Disk I/O

Hard drives are one of the slowest components in a computer as they rely on the physical movement of heads over platters to access the positions at which data is to be read or written. Like most other components of a multi-tasking system, different applications can access disks simultaneously and it is up to the operating system to manage the requests for access to disk resources. As with other shared resources, the operating system maintains a queue for these requests and handles them in sequence, routing the data between the disk controller and the applications requesting disk access.

The raw throughput of a disk drive or array and the associated disk controller(s) clearly have a significant effect on performance but these do not change as the system is used, so it is more useful to look at the amount of time that the disks spend servicing requests, reflected in the percentage disk time. If this value is consistently high it will usually indicate that the disk system is working flat out to process all the data transfers that are being requested.

Another useful indicator of disk performance limiting overall system performance is to look at the read and write queue lengths. As with processor queues, if the counters start to show values significantly in excess of the number of devices (in this case drives) in the system, this indicates that the system is not able to process requests as fast as the system is making them and therefore applications are likely to be held up waiting for data to be delivered from the disks.

The solution to disk bottlenecks will depend on the underlying problem.

  • If the system is running multiple different tasks, each of which is making heavy use of the disk subsystem, then there may be little that can be done other than installing faster disks, disk controllers or array configurations. The right answer to the question of which one to change will vary from one case to another. The classic answer is that the three most important things about disk performance are spindles, spindles and spindles. By spreading the activity across multiple physical devices it is possible to increase the overall throughput substantially and the right use of RAID configurations (preferably in hardware rather than software) can be very effective.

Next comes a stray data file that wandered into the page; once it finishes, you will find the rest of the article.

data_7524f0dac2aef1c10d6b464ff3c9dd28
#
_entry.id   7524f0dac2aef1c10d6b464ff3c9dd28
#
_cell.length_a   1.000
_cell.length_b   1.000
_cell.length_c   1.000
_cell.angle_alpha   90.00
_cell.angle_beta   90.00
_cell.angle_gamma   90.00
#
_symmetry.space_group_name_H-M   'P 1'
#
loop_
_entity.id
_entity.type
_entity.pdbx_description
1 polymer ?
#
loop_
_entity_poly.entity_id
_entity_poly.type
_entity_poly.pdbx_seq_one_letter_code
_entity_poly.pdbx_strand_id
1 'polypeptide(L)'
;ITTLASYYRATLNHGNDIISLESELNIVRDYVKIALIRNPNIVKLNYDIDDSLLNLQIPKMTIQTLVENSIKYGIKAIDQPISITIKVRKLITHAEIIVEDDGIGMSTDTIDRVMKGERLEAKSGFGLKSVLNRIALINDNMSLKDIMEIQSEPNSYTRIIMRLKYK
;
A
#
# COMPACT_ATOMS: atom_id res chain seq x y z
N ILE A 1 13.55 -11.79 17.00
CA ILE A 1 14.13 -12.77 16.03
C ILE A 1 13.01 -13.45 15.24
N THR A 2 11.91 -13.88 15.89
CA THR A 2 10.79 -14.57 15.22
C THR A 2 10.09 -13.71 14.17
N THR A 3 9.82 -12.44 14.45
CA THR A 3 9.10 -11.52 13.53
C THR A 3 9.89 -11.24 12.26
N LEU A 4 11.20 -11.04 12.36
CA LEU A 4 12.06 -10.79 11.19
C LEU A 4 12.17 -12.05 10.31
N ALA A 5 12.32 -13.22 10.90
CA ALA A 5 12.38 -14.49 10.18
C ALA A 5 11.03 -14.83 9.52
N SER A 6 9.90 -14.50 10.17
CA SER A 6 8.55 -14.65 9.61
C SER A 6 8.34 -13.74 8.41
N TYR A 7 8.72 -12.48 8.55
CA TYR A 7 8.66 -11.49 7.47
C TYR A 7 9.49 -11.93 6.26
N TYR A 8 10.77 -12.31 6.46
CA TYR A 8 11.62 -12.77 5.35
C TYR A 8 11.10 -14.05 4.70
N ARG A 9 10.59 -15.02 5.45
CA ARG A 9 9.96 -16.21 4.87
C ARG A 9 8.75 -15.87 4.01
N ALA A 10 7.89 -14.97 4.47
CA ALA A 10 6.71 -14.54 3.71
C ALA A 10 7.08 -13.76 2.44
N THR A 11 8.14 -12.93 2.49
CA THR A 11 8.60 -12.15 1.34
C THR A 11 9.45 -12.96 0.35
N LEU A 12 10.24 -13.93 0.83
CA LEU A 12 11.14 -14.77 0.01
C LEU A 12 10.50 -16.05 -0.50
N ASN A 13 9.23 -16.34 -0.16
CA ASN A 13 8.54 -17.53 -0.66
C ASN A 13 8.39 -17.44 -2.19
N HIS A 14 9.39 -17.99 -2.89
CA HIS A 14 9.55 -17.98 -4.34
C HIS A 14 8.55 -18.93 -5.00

• Another, low-cost, approach is to spread applications across more than one server, if there are other machines available, making effective use of the aggregate performance across all the available hardware.
  • The use of network disk devices (SAN or NAS) is a further, albeit significantly more expensive, solution, removing the disk I/O from the computer to a device optimized for high throughput applications.
  • However, hardware may not always be the answer a disk bottleneck may be the result of poor design so increasing the throughput of the disk subsystem may not be that effective. The most common case of this nature is databases that are poorly indexed. Performing searches on database tables that are not well indexed will place a very heavy load on the disks and the impact of correcting such a problem by adding the right indices is dramatic disk I/O can be reduced dramatically and system performance improved significantly.